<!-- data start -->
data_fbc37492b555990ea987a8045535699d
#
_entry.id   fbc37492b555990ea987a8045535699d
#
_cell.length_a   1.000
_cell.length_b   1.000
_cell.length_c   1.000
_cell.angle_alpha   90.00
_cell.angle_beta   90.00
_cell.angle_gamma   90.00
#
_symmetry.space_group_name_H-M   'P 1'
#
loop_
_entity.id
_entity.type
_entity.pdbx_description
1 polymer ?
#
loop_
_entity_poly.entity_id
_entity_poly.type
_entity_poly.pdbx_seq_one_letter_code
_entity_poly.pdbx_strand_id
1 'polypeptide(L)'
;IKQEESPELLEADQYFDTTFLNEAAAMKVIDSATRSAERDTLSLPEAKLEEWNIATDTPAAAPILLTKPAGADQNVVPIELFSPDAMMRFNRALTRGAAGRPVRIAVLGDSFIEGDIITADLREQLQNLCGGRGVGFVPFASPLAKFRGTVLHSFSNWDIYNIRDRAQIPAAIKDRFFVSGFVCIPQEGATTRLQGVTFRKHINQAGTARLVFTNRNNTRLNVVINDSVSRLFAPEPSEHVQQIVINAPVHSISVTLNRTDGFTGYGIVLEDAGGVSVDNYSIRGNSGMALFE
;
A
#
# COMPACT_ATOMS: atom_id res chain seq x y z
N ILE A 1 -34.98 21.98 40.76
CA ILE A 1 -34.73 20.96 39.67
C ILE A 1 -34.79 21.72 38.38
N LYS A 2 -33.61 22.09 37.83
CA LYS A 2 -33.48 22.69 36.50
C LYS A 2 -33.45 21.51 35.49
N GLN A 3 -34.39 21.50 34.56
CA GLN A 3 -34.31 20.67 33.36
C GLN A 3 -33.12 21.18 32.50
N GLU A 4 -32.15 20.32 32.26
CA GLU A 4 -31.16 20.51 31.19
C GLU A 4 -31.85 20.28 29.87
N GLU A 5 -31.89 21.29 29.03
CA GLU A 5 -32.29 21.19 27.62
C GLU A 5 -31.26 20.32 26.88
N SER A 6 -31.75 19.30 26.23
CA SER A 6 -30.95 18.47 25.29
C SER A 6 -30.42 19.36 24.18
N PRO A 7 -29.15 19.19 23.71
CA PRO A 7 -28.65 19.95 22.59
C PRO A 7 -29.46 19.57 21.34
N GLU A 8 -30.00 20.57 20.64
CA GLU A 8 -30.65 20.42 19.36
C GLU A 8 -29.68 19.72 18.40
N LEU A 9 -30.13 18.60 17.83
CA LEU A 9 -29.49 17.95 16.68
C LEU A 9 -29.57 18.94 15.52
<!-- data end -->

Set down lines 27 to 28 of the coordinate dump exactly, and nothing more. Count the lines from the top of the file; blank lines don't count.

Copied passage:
;
A